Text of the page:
Jeffrey Franklin

The Reading

You sleep on sheets frosted

with our lotion and sand,

a yellow carnation

tucked behind your ear,

arcade screams and swatches

of oompah music wafting

from the boardwalk, backed

by the steel-brush waves.

But something more than wind

lifts these curtains, causing them

to swell, hover like the hand

of an unveiling medium,

which draws me to the cool sill:

something far distant

comes this way, but no,

it’s here already,

all along. Listen:

the low hubbub of seasonal voices

layers these walls, love cries

and bickering, castles and prisons,

confused now with overlapping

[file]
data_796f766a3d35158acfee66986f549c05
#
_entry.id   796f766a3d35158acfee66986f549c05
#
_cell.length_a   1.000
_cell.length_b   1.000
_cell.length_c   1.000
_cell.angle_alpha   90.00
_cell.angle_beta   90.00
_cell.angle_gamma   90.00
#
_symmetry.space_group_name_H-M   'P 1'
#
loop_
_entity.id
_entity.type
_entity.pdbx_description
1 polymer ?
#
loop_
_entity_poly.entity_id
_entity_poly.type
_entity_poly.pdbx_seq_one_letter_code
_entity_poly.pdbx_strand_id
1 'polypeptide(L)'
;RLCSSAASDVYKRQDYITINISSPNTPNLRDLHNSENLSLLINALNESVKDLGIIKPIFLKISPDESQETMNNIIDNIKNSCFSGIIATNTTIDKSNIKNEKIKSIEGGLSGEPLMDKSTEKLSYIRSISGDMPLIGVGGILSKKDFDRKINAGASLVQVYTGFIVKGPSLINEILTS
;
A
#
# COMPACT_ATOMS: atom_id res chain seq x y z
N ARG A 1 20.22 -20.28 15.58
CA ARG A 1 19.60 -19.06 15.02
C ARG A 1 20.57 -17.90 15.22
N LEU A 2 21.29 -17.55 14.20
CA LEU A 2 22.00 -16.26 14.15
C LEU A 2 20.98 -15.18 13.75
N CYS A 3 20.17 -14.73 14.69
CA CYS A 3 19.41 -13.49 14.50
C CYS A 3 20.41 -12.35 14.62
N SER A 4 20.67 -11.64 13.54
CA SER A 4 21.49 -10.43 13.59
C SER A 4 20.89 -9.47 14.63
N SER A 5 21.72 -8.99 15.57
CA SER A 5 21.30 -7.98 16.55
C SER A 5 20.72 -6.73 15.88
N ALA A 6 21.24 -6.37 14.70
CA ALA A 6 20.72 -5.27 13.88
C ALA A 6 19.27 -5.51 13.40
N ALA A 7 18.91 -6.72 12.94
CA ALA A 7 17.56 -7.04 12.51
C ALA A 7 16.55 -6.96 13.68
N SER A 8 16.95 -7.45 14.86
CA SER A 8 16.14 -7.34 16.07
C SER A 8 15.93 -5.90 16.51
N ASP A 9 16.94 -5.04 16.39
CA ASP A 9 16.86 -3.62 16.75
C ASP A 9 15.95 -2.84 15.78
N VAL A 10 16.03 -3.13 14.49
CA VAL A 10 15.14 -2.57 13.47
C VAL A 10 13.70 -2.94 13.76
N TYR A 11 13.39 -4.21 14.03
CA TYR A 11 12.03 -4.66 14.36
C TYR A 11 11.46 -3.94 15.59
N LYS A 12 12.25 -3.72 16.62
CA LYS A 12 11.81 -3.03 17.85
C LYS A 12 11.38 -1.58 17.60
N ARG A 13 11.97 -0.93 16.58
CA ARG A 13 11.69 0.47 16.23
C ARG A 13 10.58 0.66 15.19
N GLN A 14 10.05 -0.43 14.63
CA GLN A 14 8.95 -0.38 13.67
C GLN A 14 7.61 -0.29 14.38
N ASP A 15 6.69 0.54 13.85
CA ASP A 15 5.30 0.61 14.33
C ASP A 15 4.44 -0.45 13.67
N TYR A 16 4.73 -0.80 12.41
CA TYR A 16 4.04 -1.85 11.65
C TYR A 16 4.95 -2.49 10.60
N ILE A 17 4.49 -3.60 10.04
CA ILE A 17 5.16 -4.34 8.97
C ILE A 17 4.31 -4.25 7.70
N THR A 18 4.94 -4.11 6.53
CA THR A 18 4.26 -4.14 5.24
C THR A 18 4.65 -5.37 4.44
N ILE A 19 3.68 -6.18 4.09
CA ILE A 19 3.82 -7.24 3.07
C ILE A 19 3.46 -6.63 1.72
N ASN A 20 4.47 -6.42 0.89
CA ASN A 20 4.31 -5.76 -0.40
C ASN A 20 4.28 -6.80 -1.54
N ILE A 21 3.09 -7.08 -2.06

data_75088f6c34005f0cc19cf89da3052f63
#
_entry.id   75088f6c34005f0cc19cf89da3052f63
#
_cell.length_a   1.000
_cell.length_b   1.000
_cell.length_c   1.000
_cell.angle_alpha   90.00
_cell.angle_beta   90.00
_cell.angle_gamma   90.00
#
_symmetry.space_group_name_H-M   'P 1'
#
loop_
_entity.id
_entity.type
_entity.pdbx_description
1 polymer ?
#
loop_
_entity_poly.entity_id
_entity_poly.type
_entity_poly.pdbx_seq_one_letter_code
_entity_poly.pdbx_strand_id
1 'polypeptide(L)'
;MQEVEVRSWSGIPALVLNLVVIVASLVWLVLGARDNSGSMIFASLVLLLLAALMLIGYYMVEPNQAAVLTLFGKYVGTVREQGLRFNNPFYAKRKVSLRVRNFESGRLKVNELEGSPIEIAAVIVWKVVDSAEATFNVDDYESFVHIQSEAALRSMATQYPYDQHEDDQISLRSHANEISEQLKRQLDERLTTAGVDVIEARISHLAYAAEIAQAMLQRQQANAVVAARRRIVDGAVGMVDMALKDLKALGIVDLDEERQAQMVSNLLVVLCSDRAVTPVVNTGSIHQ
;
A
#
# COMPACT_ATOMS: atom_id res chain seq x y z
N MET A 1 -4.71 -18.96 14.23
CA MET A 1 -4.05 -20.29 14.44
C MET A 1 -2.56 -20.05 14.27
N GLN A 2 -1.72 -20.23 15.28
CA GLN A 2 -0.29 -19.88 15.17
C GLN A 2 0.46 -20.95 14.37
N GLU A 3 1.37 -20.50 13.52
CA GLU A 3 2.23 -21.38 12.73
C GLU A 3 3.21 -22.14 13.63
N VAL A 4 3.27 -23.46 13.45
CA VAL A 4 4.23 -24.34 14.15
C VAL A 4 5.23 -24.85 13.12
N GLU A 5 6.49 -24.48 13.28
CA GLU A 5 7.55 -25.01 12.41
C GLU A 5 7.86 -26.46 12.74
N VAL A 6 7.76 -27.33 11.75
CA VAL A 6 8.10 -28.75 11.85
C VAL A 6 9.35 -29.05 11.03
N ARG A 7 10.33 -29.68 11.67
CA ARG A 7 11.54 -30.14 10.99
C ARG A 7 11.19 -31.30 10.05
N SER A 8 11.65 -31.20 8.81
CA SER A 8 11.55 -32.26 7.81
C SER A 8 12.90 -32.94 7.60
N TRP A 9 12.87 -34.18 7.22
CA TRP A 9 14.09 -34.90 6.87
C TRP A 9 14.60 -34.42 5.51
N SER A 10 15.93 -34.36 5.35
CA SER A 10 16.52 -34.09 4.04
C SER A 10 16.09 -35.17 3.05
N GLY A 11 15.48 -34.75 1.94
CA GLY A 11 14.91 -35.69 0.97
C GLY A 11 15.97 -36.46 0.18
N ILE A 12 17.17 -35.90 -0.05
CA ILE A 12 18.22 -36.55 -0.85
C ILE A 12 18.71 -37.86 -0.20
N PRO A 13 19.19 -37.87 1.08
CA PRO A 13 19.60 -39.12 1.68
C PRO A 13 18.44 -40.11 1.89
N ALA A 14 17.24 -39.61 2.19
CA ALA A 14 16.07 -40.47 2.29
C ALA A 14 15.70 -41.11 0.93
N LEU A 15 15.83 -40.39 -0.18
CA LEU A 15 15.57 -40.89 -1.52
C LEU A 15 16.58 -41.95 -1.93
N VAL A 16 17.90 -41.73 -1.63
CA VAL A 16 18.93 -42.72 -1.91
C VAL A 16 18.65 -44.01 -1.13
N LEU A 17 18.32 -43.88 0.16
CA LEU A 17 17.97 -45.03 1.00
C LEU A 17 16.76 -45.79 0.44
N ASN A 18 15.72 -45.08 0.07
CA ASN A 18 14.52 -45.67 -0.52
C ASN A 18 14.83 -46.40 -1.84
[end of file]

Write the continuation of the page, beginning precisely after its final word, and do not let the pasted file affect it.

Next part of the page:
like the pages of coverless

salt-choked novels,

channeled and beckoning

from that miniature hand-tinted photo.

In it, a woman kissing

the tip of her index finger

rests an elbow on the table

where just now she has spread

a perfect fan of cards.

Wreathed in pink muslin,

her left shoulder left bare,

she has fixed her long hair

with one spiral motion

and a chopstick. Now,

in the attitude of easing

over a pool of bright fishes

so as not to spook them,

she leans forward,

the luffing curtains

unfurl and retract fingers

of shadow along the dune

of your body,

your breathing measures

a new quietness, slowly,

with the kissed finger,

she draws the card

that will be ours.